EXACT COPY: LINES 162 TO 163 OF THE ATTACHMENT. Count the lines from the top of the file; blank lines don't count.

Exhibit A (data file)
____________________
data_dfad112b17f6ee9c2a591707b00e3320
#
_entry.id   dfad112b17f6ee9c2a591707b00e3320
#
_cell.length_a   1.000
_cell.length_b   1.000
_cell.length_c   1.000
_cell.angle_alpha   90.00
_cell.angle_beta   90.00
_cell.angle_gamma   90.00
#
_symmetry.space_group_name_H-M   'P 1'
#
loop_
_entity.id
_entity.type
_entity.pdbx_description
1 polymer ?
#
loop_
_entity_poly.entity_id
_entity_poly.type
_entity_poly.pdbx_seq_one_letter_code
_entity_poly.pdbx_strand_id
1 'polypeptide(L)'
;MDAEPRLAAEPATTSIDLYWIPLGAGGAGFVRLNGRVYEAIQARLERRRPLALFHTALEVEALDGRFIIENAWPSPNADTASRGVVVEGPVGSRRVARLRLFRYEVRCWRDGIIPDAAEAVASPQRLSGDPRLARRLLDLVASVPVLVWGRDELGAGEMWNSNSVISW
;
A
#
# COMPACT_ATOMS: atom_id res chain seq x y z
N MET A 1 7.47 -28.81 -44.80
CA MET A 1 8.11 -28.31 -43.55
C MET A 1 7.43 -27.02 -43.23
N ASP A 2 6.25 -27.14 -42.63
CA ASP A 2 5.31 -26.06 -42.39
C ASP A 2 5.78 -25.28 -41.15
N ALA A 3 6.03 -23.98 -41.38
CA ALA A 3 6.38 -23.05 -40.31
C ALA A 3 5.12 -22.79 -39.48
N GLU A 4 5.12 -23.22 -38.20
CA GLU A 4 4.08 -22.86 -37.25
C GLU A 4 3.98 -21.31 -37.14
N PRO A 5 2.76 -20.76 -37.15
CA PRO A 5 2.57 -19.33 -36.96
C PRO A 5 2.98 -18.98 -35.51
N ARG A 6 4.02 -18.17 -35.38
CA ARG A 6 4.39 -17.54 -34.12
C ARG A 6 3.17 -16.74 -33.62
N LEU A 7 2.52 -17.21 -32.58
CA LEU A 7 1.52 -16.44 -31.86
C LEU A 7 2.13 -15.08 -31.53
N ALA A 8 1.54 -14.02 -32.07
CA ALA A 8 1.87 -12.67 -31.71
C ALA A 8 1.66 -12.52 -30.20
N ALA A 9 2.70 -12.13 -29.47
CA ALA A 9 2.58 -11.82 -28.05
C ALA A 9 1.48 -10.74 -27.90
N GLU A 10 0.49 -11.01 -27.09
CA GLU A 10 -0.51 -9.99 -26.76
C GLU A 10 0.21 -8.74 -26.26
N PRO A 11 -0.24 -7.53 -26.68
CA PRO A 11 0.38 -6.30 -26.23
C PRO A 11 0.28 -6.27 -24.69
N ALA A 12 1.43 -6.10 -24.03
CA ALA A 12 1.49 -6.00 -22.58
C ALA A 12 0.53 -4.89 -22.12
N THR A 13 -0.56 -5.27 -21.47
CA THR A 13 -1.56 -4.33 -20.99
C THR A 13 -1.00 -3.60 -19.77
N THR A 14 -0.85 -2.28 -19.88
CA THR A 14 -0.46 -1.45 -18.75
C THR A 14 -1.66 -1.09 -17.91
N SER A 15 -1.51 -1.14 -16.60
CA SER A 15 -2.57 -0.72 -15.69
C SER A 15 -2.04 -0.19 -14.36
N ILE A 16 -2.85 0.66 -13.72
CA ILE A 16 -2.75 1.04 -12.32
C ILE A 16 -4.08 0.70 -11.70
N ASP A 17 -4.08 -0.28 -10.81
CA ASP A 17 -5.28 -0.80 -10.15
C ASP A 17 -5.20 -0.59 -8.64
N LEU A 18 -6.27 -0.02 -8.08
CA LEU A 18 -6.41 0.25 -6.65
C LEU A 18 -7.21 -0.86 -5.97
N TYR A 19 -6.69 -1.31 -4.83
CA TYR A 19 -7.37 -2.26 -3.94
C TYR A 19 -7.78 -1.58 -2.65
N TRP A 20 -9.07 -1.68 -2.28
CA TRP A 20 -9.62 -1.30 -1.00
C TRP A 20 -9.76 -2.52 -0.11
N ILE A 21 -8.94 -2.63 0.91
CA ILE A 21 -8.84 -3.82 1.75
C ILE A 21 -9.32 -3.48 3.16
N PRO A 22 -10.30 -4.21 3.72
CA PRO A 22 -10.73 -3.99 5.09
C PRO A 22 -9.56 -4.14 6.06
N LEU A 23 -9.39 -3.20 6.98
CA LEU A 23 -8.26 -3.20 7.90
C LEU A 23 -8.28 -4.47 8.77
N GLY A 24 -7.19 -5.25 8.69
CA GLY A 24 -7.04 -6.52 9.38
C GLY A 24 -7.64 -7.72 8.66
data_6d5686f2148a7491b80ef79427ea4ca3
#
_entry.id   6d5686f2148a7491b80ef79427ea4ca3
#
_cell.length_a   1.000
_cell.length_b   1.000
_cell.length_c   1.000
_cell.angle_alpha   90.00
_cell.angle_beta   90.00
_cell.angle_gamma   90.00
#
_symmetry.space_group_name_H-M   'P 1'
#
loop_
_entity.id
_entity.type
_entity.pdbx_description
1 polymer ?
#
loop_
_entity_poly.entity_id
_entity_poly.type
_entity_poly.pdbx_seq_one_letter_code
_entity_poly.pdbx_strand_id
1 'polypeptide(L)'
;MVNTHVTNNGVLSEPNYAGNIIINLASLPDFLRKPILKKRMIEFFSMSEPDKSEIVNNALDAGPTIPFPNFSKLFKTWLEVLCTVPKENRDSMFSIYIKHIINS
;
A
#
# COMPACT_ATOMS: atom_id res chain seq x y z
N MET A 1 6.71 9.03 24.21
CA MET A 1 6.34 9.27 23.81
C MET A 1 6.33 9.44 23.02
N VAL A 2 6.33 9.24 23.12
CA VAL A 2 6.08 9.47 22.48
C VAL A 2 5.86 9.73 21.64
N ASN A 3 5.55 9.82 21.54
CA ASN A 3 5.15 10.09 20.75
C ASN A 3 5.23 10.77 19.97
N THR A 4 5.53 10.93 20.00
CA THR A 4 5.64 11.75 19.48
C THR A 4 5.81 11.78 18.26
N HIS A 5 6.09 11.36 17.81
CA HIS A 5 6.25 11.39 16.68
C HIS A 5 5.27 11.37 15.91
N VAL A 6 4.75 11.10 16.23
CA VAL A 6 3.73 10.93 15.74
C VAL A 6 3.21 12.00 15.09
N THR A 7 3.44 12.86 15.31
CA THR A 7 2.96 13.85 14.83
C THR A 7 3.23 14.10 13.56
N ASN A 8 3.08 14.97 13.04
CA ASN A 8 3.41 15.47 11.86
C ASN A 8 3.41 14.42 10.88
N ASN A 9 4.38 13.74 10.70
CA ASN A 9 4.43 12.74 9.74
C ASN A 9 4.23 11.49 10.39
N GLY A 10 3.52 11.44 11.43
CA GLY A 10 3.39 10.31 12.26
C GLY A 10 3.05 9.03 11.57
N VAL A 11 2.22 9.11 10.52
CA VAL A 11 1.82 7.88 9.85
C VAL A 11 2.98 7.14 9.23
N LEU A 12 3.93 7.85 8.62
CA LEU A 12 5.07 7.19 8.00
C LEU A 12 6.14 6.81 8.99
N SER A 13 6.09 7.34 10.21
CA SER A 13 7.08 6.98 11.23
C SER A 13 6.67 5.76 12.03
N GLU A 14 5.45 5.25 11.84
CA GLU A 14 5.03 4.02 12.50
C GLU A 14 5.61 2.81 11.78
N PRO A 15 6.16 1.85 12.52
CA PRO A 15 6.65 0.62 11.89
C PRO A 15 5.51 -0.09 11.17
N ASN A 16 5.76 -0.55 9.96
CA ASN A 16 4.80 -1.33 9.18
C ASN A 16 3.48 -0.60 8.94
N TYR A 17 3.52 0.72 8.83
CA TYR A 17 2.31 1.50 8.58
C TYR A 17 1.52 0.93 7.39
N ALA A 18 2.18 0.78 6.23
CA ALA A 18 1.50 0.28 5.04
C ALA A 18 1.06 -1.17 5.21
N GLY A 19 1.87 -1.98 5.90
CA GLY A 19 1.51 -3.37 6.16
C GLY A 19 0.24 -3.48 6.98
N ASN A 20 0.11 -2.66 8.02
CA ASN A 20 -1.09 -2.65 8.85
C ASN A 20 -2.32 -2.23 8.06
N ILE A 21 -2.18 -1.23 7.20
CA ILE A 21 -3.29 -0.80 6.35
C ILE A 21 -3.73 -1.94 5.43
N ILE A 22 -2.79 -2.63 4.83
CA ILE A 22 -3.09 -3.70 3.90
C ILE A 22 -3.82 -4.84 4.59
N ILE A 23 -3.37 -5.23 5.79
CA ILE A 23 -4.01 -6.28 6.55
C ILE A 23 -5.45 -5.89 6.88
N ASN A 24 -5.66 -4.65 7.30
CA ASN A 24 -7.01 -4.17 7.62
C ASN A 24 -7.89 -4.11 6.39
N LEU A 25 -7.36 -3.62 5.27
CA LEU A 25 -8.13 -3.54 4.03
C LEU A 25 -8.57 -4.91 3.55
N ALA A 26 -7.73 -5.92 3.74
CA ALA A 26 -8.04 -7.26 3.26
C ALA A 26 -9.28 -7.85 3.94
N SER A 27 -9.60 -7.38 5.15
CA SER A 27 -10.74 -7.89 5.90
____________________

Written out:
C GLY A 10 3.05 9.03 11.57
N VAL A 11 2.22 9.11 10.52